Please take a moment and let me know your reaction to the material presented here. I am a spiritual director who works with all sorts of people encouraging their own unique spiritual journeys. Your stories and comments help me keep track of what issues are most common to us all. Thank you for your interest.
Here are some of my favorite sites that feed my own journey. I hope some of them will nurture you as well. If you have others to add, please let me know at firstname.lastname@example.org. I've also included some book links to Amazon.com.
I encourage you to click here to view an extensive collection from the web library of Spiritual Directors International of recommended resources for both Spiritual Directors and those seeking the wisdom of others who have walked the spiritual path before.
SPIRITUAL DIRECTION, sometimes called SPIRITUAL COMPANIONSHIP, can help you listen for the still small voice of God. Finding another person who knows how to listen to your soul and remain open to the leading of God's Spirit is often just what you need for encouragement in the development and strengthening of your spiritual life.
Q: Why use the term spiritual director which sounds so controlling?
A: This term has been used for 1500 years in the Christian tradition and has a special flavor which links us to many others who have sought help on their journey. Today, many may prefer the term spiritual companion.
Q: What does a spiritual director or spiritual companion do?
A: Listen! Listen! Listen! To be really heard by another person is a gift beyond measure. The spiritual director also makes observations, and sometimes suggestions, cognizant that the the relationship between the directee and God is unique and ultimately one that the spiritual director can only observe.
Q: How can I find a spiritual director that is right for me?
A: You might talk with a congregational leader to ask for recommendations, keeping in mind that you are the one on the journey. A leader you know well may not be the best choice for long term spiritual direction, since you have a history with that person that makes it difficult for each of you to remain objective. You may also request information about spiritual directors in your area from Spiritual Directors International. See their website in the recommended links section. Don't be afraid to try several directors until you find one you feel you can relate to comfortably.
Q: What if I am not a part of the Christian faith tradition? Is there spiritual direction available for me?
A: Yes. Many spiritual directors are trained in inter-faith direction or even no-faith direction. The spiritual and the religious can profitably be kept separate, so that individuation can be encouraged. Some spiritual directors use 12-step terminology, such as higher power.
Q: I grew up in a church where we never heard of spiritual direction. I was taught that I was to have my own personal relationship with God, with no one else intervening.
A: I share your background. Spiritual direction is not talked about very much in the free churches. If you remember the basic tenet of spiritual direction -- that God's Spirit is the true director -- much of this issue is resolved. There is a certain sense of humility involved in working with a director. This, coupled with our common belief that we can do it ourselves, may cause us to hesitate when considering a Spiritual Director. Soul competency is a precious part of my tradition. I have found that Spiritual Direction does not violate this tenet. We are still responsible for our own relationship with God.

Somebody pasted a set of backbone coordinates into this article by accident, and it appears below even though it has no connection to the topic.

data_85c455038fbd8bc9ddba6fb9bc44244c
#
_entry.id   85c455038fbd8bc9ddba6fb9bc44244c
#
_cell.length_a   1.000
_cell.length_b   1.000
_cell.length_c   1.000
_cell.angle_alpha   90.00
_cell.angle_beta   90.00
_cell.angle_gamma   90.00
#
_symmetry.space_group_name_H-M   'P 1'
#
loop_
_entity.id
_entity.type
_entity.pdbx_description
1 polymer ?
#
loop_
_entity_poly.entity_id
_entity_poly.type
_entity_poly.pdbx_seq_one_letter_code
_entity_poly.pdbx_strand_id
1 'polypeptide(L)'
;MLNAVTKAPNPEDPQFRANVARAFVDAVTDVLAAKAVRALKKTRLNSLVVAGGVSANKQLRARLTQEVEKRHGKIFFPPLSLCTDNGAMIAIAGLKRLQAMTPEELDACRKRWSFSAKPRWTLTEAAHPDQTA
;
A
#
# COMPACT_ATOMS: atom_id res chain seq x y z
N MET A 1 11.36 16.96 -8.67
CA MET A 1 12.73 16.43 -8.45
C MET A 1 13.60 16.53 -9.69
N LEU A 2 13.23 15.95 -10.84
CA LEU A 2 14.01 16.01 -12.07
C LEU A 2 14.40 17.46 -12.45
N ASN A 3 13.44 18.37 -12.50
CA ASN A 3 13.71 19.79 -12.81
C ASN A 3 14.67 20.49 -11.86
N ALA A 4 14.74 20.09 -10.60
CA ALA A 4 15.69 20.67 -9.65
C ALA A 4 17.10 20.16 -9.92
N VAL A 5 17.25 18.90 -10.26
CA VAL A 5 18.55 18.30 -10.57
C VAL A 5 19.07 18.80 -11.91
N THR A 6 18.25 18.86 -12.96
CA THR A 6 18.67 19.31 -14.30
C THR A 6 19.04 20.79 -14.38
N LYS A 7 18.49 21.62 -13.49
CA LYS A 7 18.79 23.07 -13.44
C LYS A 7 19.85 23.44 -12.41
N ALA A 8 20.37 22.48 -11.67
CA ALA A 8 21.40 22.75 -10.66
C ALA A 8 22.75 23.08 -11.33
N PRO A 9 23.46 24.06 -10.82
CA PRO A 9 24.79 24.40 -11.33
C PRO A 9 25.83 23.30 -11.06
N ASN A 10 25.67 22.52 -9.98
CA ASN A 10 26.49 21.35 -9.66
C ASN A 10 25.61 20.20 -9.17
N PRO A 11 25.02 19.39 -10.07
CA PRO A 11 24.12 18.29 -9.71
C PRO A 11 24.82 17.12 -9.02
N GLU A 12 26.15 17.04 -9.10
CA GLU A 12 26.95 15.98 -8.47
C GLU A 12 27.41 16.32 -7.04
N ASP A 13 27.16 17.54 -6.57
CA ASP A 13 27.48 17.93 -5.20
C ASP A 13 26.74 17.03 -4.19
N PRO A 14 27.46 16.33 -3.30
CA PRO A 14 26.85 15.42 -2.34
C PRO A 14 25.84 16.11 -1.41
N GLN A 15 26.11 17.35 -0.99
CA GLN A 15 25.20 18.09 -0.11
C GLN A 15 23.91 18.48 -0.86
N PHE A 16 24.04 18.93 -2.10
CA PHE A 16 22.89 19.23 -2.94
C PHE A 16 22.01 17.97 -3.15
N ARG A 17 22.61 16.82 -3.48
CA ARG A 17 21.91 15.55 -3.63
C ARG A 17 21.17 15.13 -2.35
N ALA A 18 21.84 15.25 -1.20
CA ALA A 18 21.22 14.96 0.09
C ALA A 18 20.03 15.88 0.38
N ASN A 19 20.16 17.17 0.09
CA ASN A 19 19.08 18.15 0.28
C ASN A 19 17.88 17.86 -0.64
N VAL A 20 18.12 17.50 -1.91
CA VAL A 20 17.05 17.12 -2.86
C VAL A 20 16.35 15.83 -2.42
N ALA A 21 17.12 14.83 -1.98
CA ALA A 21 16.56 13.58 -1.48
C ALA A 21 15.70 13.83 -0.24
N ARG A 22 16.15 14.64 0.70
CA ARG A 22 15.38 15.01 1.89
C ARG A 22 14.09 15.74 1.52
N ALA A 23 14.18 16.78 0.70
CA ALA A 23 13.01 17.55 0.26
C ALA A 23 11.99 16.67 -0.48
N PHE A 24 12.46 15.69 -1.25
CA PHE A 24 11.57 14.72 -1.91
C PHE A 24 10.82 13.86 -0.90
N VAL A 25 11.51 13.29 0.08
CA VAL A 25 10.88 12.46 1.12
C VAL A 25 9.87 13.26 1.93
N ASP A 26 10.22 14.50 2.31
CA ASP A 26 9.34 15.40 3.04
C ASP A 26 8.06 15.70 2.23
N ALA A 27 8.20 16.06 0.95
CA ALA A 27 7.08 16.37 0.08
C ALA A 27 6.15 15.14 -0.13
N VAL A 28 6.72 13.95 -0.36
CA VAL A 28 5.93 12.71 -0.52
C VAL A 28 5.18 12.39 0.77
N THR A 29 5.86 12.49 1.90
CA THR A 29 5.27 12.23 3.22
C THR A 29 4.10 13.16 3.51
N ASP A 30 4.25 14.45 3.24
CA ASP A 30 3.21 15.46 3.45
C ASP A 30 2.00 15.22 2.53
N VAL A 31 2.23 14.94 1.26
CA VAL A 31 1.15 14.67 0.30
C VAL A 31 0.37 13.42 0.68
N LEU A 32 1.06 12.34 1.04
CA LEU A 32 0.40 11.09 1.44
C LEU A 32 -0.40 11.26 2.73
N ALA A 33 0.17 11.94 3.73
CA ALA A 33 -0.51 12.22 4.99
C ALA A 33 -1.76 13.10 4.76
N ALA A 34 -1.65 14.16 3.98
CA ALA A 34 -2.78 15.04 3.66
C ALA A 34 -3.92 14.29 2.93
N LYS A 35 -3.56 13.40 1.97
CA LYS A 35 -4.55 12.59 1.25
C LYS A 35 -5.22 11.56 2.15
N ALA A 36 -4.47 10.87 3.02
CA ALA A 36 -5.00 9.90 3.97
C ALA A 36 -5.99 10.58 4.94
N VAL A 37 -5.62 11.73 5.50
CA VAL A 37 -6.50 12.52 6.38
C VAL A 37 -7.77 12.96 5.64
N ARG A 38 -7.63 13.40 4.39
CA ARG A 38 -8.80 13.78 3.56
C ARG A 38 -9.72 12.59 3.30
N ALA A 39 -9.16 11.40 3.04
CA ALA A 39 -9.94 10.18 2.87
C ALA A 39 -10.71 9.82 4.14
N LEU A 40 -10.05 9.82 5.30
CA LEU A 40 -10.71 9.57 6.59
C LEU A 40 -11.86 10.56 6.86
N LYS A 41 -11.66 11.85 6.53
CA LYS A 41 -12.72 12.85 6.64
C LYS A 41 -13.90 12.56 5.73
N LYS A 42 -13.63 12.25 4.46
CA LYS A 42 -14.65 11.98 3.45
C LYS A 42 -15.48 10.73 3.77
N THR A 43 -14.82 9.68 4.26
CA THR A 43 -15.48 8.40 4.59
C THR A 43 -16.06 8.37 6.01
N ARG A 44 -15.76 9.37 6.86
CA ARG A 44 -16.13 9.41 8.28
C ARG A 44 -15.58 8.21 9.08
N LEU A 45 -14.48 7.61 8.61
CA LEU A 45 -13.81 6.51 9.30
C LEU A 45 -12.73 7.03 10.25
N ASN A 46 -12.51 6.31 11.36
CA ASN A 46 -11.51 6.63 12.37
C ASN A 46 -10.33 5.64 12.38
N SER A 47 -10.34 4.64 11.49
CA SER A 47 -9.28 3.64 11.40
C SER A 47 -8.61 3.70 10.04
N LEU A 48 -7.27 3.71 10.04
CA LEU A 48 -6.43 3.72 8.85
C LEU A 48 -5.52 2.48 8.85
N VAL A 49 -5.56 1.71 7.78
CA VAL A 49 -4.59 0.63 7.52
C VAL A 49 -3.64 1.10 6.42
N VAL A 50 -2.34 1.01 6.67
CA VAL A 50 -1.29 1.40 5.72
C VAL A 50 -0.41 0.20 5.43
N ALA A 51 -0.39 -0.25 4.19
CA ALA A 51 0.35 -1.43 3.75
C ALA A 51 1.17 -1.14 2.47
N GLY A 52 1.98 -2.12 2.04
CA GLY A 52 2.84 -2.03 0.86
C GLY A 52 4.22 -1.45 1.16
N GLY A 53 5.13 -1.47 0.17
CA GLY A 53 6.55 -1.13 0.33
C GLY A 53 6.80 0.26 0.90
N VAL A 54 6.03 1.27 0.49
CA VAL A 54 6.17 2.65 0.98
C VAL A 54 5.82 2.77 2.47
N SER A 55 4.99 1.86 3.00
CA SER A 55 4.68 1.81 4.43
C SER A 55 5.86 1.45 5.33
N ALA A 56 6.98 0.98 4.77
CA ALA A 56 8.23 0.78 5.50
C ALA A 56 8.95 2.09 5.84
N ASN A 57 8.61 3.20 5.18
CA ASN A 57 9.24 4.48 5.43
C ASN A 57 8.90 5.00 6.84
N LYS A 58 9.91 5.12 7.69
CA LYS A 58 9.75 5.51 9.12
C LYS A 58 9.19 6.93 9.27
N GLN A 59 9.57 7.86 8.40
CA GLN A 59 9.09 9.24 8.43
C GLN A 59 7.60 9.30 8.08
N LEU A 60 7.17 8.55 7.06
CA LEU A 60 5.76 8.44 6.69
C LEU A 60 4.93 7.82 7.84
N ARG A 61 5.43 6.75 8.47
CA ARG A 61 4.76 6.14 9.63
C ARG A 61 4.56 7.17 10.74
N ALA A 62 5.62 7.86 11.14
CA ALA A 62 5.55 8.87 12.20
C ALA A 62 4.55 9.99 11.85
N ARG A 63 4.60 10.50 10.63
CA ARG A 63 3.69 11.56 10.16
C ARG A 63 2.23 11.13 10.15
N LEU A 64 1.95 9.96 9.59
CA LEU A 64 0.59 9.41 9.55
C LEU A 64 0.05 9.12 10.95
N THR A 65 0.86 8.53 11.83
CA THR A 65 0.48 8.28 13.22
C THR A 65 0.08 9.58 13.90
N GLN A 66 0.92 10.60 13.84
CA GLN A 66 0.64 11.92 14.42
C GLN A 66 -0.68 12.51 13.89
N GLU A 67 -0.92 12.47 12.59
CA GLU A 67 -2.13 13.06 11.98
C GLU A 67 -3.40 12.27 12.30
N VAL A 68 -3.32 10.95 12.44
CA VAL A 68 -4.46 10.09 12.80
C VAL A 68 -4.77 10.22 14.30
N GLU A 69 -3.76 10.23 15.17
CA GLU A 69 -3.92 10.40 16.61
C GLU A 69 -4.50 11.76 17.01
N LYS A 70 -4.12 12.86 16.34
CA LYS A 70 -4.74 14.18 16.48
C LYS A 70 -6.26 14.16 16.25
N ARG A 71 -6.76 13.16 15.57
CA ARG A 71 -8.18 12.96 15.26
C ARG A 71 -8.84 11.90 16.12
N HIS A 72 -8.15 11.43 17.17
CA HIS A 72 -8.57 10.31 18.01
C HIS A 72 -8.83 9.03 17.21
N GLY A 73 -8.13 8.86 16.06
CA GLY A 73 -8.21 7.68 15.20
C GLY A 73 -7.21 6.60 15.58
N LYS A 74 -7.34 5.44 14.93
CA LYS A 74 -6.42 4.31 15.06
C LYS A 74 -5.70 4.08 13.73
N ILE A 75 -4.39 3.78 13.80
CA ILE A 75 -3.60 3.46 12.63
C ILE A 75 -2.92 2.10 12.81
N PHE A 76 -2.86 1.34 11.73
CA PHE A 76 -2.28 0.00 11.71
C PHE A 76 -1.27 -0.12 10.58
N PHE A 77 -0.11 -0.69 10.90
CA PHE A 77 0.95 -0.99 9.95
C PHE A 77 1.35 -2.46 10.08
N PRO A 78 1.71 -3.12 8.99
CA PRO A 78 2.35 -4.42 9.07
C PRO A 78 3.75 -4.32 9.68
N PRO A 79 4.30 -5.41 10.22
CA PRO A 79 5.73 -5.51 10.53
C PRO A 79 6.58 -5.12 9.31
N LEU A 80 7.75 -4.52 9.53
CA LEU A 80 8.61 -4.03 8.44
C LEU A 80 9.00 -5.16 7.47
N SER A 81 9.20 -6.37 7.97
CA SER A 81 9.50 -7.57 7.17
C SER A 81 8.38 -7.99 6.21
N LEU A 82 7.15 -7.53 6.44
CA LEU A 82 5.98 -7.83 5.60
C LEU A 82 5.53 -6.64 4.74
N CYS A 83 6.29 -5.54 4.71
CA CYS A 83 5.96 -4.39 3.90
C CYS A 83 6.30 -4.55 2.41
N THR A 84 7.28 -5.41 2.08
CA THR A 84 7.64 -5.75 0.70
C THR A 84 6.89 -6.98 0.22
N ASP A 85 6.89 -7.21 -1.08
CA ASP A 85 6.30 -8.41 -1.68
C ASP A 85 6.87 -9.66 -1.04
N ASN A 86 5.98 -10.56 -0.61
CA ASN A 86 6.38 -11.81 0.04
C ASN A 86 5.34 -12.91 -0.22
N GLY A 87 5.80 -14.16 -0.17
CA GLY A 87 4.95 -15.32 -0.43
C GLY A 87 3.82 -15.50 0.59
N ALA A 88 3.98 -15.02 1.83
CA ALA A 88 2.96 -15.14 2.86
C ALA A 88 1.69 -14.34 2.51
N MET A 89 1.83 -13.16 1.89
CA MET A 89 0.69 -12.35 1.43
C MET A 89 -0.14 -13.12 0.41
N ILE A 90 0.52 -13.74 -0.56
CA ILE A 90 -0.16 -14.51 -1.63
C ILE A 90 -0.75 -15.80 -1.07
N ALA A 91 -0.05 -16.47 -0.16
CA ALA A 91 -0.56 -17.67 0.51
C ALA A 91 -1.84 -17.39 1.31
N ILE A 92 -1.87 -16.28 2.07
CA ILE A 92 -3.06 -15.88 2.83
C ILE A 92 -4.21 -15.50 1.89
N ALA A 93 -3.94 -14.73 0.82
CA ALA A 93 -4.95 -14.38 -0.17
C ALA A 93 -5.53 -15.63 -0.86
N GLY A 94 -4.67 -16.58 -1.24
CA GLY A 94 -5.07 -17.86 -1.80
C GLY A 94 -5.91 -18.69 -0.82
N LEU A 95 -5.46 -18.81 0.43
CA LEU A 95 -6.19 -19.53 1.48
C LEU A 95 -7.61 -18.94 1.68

Q: Why make the connection with Jungian Psychology?
A: I feel that in our day the language and concepts of depth psychology, particularly those proposed by Carl Jung, speak with a familiar ring. We tend to see ourselves and others as psychological as well as spiritual beings. Although there is not a direct transfer between spirituality and depth psychology, many of the important concepts in each find parallels in the other. We must discover, ultimately, our path, holding the mystery of God's Spirit with humility, but also seeking to live authentically in a world that more often than not speaks the language of the psyche. It is helpful to remember that the desert mothers and fathers were really early psychologists, who developed the idea of the care of the soul.
Q: Do I have to pay for Spiritual Direction?
A: This depends on who you choose for a director. In most cases in the United States, Spiritual Directors accept monetary compensation. In many cases this fee (or donation) is based on a sliding scale. A good rule of thumb is to give your director the equivalent of what you yourself earn on your job in one hour. If you are not employed, your director will discuss compensation with you. Keep in mind that many directors have made a considerable investment becoming qualified to work with you. You certainly have a right to discuss such qualifications up front. A general range of compensation is between $20 and $50 per session. One final note about fees. In many cultures, willingnesss to provide financial compensation is related to a person's commitment to the effort and seriousness about their desire to grow and change. Do not let finances be a roadblock to getting Spiritual Direction. There is someone out there who can work with you within your means.
Q: Should I find a director from my own denomination or faith tradition?
A: Often, it is helpful to work with someone from outside your own faith tradition. This may open up new insights for you in your own journey. If you desire, by all means look within your own tradition, which may give you a greater sense of security and connectedness with your director.
Q: What about gender in a Spiritual Director.
A: Many prefer to work with someone of their own gender, although others find it helpful and freeing to seek a director of the opposite gender. Be honest with yourself on this and choose wisely.